A state of emergency is in effect in Nebraska after massive floods triggered by rapid snowmelt, ice-covered rivers and heavy rain dumped by major late-winter storm. More heavy rain is expected in the region by the end of the week.
The financial impact could be more than $1.3 billion, Nebraska Governor Pete Ricketts said. That includes $449 million in damage to roads, levees and other infrastructure, $440 million in crop losses, and $400 million in cattle losses.
Surveyed flood damage in Plattsmouth and many other southeast Nebraska communities along the Missouri River which is so high it’s almost impossible to see across to the Iowa/Missouri banks in some places.#NebraskaFlood | #NebraskaStrong pic.twitter.com/XPsTBM37or— Gov. Pete Ricketts (@GovRicketts) March 21, 2019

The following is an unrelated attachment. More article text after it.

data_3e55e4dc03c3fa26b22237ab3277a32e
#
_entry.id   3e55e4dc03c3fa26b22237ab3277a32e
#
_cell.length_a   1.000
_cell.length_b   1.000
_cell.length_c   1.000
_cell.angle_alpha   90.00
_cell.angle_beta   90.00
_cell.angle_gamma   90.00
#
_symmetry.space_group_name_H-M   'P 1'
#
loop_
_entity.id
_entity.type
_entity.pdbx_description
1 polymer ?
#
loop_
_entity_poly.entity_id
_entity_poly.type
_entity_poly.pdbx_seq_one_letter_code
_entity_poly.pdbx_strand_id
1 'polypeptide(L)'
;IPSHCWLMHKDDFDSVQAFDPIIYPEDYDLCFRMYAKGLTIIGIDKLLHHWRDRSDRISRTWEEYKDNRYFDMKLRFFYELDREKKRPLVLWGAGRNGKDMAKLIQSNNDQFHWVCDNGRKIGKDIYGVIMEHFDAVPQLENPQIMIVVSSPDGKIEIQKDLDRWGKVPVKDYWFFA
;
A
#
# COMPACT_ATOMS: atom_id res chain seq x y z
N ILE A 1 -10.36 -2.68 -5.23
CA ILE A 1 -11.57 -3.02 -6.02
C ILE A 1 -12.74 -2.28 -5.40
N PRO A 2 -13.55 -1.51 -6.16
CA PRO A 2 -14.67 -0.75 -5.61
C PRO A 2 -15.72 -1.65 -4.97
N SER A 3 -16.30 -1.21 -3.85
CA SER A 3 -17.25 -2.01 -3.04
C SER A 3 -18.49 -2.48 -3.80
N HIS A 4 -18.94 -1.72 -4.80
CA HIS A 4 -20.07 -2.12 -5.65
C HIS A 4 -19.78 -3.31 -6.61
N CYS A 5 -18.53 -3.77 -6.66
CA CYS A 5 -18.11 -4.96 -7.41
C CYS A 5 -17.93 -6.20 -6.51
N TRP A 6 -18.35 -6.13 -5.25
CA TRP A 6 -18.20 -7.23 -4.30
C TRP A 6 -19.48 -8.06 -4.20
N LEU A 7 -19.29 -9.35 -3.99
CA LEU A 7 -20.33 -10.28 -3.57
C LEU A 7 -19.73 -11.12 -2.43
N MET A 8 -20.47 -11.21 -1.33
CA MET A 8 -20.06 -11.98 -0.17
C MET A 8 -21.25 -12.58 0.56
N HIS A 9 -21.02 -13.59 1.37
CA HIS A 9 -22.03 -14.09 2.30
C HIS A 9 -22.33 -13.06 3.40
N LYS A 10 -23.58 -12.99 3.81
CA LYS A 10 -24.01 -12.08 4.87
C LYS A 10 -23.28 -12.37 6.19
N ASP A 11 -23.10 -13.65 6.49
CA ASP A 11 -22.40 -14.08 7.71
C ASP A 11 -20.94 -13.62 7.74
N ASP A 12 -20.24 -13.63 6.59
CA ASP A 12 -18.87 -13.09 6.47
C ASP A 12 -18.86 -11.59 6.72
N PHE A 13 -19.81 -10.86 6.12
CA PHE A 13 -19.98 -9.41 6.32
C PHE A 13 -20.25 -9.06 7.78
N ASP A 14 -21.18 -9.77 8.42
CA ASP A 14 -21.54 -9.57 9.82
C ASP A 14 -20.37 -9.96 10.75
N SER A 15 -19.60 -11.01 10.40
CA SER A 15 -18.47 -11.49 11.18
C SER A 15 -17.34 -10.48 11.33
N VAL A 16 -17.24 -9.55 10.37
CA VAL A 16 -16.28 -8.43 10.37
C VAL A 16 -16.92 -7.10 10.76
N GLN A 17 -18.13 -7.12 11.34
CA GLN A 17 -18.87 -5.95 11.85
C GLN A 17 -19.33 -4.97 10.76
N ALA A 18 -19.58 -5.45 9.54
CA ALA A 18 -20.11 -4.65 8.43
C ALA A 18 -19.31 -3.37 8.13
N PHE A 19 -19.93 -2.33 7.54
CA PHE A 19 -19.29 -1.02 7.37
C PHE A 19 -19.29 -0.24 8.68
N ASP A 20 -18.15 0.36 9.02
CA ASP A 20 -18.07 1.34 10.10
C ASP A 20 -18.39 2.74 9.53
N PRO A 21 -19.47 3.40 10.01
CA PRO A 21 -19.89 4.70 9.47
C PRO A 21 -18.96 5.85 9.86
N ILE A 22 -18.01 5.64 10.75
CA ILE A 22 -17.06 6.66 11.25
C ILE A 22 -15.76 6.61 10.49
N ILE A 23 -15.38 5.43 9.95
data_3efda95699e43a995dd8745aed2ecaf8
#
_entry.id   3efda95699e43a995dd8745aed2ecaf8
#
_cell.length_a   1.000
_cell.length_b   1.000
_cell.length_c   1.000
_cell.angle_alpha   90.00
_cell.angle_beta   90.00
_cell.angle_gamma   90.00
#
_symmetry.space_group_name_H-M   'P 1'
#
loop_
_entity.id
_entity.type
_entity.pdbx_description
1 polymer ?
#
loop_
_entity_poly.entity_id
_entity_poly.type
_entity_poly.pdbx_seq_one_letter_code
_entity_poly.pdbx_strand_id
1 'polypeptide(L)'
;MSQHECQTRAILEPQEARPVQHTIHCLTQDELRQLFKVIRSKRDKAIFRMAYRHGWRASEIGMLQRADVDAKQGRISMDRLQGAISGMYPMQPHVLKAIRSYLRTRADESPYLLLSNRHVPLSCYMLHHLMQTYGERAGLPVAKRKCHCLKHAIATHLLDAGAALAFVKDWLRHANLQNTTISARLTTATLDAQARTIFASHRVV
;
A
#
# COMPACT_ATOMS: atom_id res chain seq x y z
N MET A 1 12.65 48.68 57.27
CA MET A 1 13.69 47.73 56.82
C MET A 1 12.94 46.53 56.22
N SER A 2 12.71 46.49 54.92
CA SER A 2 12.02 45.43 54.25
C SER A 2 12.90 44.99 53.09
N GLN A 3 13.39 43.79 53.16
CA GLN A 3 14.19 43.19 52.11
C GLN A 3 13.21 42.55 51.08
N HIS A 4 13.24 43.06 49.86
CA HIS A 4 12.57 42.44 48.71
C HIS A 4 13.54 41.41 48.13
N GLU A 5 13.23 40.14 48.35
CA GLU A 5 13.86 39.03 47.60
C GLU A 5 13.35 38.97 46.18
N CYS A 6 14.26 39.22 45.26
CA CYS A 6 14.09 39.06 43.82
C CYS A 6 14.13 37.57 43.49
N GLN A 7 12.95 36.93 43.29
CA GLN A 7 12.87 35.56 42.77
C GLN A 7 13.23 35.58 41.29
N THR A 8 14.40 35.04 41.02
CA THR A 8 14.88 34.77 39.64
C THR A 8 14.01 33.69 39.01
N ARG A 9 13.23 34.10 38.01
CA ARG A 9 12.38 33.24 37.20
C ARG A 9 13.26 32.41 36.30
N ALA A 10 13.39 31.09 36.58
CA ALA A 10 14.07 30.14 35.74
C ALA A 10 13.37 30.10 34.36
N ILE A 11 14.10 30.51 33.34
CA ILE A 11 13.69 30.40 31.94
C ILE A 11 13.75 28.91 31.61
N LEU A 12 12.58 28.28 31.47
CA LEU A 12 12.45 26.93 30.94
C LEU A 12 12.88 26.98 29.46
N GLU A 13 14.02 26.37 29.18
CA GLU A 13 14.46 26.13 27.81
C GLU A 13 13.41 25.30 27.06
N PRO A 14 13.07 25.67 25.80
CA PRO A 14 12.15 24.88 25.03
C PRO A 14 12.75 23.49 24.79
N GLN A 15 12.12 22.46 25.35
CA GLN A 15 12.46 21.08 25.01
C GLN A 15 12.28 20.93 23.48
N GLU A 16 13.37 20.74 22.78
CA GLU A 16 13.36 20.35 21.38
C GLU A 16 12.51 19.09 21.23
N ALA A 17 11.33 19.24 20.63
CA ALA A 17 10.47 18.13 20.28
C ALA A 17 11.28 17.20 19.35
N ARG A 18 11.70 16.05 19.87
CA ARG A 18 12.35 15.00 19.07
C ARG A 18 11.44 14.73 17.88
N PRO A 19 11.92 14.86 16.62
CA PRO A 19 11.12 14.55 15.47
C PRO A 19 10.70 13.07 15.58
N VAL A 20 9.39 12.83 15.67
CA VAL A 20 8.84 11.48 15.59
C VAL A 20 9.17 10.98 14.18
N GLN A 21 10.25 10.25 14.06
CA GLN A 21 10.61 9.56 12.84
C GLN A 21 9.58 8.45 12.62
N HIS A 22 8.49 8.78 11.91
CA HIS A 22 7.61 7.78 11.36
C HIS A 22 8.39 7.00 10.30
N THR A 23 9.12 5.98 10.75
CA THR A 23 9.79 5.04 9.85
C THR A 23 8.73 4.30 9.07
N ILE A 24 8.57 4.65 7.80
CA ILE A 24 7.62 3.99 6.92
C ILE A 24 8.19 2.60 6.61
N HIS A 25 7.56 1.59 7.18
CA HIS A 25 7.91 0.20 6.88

Gov. Ricketts estimated that more than 2 000 homes and 340 businesses were damaged or destroyed, totaling at least $85 million.
"I don't think there's ever been a disaster this widespread in Nebraska," Ricketts said.
By Sunday morning, March 24, the rain is expected to spread into the lower to mid-Mississippi Valley exacerbating flood problems across the region.
NASA Earth Observatory images by Joshua Stevens, using Landsat data from the U.S. Geological Survey.
Featured image credit: Gov. Pete Ricketts
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